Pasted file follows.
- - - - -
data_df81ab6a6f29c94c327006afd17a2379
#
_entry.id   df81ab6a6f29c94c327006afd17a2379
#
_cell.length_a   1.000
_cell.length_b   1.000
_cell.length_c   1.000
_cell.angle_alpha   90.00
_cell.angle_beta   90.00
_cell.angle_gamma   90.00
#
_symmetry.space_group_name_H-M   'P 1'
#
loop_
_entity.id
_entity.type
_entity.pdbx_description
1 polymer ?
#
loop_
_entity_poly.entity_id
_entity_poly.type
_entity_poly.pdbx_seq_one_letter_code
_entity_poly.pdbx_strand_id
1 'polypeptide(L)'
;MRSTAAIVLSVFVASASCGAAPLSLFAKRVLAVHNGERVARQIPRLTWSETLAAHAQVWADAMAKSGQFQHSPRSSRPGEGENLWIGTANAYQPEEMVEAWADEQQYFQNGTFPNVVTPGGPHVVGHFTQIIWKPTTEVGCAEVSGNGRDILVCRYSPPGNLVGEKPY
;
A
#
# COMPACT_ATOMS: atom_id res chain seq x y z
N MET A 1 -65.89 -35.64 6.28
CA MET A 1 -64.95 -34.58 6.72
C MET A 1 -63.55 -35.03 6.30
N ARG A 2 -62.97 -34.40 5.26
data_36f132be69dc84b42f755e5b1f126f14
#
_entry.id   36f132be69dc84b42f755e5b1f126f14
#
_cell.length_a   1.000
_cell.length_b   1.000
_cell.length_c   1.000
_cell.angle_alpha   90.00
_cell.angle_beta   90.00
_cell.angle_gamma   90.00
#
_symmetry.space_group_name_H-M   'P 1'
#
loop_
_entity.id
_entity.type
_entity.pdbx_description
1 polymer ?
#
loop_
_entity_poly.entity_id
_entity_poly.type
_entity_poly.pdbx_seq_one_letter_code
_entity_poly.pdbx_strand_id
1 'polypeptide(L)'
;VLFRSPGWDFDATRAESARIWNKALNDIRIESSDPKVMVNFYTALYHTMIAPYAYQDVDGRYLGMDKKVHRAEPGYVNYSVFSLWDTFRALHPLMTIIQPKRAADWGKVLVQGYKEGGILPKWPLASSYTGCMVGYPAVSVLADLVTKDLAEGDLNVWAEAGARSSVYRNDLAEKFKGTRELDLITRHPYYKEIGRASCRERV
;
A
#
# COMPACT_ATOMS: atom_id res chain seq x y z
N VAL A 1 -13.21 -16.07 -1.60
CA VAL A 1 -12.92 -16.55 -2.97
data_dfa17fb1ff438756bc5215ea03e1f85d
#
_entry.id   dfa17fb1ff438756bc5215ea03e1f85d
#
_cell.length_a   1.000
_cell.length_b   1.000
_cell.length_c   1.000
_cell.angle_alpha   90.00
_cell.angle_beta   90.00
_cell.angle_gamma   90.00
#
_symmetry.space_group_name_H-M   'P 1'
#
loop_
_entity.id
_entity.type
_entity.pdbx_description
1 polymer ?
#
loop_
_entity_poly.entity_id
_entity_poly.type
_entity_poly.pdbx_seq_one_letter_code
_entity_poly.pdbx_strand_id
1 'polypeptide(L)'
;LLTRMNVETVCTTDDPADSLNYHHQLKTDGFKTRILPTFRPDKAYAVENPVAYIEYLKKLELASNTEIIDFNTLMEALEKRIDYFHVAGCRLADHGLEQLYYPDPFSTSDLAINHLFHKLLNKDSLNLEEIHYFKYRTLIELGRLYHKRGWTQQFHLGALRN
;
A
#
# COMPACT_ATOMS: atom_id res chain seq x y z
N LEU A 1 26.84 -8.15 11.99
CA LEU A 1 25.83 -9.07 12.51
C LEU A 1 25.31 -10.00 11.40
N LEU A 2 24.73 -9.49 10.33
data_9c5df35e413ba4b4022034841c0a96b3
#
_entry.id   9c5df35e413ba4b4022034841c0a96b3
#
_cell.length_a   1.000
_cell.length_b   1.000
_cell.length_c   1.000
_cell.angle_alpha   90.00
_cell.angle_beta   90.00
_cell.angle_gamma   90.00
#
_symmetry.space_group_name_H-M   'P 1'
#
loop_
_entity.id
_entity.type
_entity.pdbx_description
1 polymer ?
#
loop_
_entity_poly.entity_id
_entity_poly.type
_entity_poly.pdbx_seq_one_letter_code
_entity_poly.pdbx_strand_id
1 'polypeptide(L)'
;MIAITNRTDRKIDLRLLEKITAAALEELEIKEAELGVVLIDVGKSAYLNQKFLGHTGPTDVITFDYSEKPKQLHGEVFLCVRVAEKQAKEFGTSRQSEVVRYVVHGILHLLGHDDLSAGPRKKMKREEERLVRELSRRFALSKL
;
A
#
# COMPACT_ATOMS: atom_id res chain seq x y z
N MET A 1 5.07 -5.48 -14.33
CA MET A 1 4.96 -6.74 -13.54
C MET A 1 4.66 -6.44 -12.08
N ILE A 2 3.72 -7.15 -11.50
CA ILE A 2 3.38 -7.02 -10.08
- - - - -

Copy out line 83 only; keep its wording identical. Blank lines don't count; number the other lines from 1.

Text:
_entity.pdbx_description